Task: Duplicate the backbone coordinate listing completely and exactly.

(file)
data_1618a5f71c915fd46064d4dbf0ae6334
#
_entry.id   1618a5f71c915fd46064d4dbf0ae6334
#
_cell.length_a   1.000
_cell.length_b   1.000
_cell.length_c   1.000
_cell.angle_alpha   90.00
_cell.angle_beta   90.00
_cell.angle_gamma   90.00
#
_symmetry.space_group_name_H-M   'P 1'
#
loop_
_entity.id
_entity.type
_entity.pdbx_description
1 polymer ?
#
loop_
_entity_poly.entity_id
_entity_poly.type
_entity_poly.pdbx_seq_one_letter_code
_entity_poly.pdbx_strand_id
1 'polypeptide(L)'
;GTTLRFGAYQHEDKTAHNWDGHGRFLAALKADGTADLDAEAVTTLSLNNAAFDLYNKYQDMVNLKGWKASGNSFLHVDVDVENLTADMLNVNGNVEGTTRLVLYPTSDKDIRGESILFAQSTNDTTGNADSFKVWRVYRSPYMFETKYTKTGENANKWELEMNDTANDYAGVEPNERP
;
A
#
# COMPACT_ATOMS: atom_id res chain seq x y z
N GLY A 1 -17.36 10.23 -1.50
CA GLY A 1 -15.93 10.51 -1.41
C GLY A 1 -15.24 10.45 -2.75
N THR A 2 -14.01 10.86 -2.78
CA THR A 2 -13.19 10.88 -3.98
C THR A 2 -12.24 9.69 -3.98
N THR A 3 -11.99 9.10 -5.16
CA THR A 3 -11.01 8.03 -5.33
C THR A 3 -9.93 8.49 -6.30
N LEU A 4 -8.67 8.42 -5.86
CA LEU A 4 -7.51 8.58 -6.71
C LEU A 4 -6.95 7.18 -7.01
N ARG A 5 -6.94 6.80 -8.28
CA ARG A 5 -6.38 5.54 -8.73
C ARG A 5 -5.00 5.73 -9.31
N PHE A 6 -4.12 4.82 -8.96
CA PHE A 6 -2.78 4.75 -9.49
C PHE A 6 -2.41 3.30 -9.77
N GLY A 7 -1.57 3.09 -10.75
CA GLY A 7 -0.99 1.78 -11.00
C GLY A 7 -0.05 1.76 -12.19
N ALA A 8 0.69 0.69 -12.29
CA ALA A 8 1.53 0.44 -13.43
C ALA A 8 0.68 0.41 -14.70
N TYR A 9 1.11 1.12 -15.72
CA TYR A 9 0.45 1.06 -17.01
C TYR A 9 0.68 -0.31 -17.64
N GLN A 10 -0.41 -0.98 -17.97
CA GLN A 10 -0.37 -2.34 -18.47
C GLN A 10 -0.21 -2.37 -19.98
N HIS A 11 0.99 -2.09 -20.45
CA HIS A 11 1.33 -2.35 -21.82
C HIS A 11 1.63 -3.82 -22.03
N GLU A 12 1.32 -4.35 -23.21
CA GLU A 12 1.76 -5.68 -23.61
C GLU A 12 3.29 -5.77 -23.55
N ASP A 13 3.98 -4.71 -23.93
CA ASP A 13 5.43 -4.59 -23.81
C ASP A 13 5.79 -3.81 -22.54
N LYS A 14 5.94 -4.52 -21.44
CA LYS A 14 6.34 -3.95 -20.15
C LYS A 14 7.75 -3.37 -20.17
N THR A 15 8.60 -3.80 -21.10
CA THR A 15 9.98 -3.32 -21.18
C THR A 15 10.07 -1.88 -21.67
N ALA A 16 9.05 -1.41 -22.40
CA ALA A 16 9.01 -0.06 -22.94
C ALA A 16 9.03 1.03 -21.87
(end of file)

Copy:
data_1618a5f71c915fd46064d4dbf0ae6334
#
_entry.id   1618a5f71c915fd46064d4dbf0ae6334
#
_cell.length_a   1.000
_cell.length_b   1.000
_cell.length_c   1.000
_cell.angle_alpha   90.00
_cell.angle_beta   90.00
_cell.angle_gamma   90.00
#
_symmetry.space_group_name_H-M   'P 1'
#
loop_
_entity.id
_entity.type
_entity.pdbx_description
1 polymer ?
#
loop_
_entity_poly.entity_id
_entity_poly.type
_entity_poly.pdbx_seq_one_letter_code
_entity_poly.pdbx_strand_id
1 'polypeptide(L)'
;GTTLRFGAYQHEDKTAHNWDGHGRFLAALKADGTADLDAEAVTTLSLNNAAFDLYNKYQDMVNLKGWKASGNSFLHVDVDVENLTADMLNVNGNVEGTTRLVLYPTSDKDIRGESILFAQSTNDTTGNADSFKVWRVYRSPYMFETKYTKTGENANKWELEMNDTANDYAGVEPNERP
;
A
#
# COMPACT_ATOMS: atom_id res chain seq x y z
N GLY A 1 -17.36 10.23 -1.50
CA GLY A 1 -15.93 10.51 -1.41
C GLY A 1 -15.24 10.45 -2.75
N THR A 2 -14.01 10.86 -2.78
CA THR A 2 -13.19 10.88 -3.98
C THR A 2 -12.24 9.69 -3.98
N THR A 3 -11.99 9.10 -5.16
CA THR A 3 -11.01 8.03 -5.33
C THR A 3 -9.93 8.49 -6.30
N LEU A 4 -8.67 8.42 -5.86
CA LEU A 4 -7.51 8.58 -6.71
C LEU A 4 -6.95 7.18 -7.01
N ARG A 5 -6.94 6.80 -8.28
CA ARG A 5 -6.38 5.54 -8.73
C ARG A 5 -5.00 5.73 -9.31
N PHE A 6 -4.12 4.82 -8.96
CA PHE A 6 -2.78 4.75 -9.49
C PHE A 6 -2.41 3.30 -9.77
N GLY A 7 -1.57 3.09 -10.75
CA GLY A 7 -0.99 1.78 -11.00
C GLY A 7 -0.05 1.76 -12.19
N ALA A 8 0.69 0.69 -12.29
CA ALA A 8 1.53 0.44 -13.43
C ALA A 8 0.68 0.41 -14.70
N TYR A 9 1.11 1.12 -15.72
CA TYR A 9 0.45 1.06 -17.01
C TYR A 9 0.68 -0.31 -17.64
N GLN A 10 -0.41 -0.98 -17.97
CA GLN A 10 -0.37 -2.34 -18.47
C GLN A 10 -0.21 -2.37 -19.98
N HIS A 11 0.99 -2.09 -20.45
CA HIS A 11 1.33 -2.35 -21.82
C HIS A 11 1.63 -3.82 -22.03
N GLU A 12 1.32 -4.35 -23.21
CA GLU A 12 1.76 -5.68 -23.61
C GLU A 12 3.29 -5.77 -23.55
N ASP A 13 3.98 -4.71 -23.93
CA ASP A 13 5.43 -4.59 -23.81
C ASP A 13 5.79 -3.81 -22.54
N LYS A 14 5.94 -4.52 -21.44
CA LYS A 14 6.34 -3.95 -20.15
C LYS A 14 7.75 -3.37 -20.17
N THR A 15 8.60 -3.80 -21.10
CA THR A 15 9.98 -3.32 -21.18
C THR A 15 10.07 -1.88 -21.67
N ALA A 16 9.05 -1.41 -22.40
CA ALA A 16 9.01 -0.06 -22.94
C ALA A 16 9.03 1.03 -21.87